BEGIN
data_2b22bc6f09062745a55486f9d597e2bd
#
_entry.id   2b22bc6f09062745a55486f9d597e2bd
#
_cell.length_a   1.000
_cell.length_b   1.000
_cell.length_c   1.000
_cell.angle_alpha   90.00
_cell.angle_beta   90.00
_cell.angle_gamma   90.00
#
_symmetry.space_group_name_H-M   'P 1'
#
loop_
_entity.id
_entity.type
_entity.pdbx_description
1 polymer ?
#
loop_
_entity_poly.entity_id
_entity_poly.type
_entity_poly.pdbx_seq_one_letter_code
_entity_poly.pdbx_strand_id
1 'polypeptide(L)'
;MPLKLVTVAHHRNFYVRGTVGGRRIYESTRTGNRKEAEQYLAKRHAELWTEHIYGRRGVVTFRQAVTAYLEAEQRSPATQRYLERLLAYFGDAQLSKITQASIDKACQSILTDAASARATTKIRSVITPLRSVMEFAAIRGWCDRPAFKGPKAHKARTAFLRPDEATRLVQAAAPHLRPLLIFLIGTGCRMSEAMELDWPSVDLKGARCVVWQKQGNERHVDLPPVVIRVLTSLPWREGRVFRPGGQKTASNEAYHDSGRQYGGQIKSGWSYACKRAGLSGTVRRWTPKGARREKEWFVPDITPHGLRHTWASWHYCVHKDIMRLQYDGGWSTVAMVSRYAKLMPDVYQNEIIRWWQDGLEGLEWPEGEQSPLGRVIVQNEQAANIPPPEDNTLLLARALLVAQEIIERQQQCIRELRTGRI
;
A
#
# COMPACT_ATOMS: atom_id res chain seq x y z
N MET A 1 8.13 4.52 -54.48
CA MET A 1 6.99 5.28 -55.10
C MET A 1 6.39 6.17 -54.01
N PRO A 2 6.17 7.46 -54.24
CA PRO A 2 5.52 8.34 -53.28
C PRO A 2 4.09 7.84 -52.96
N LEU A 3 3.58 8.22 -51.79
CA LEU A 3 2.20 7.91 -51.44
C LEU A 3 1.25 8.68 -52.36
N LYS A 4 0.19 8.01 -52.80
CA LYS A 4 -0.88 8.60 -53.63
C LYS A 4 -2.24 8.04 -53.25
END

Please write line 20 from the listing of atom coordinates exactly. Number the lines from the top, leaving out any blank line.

loop_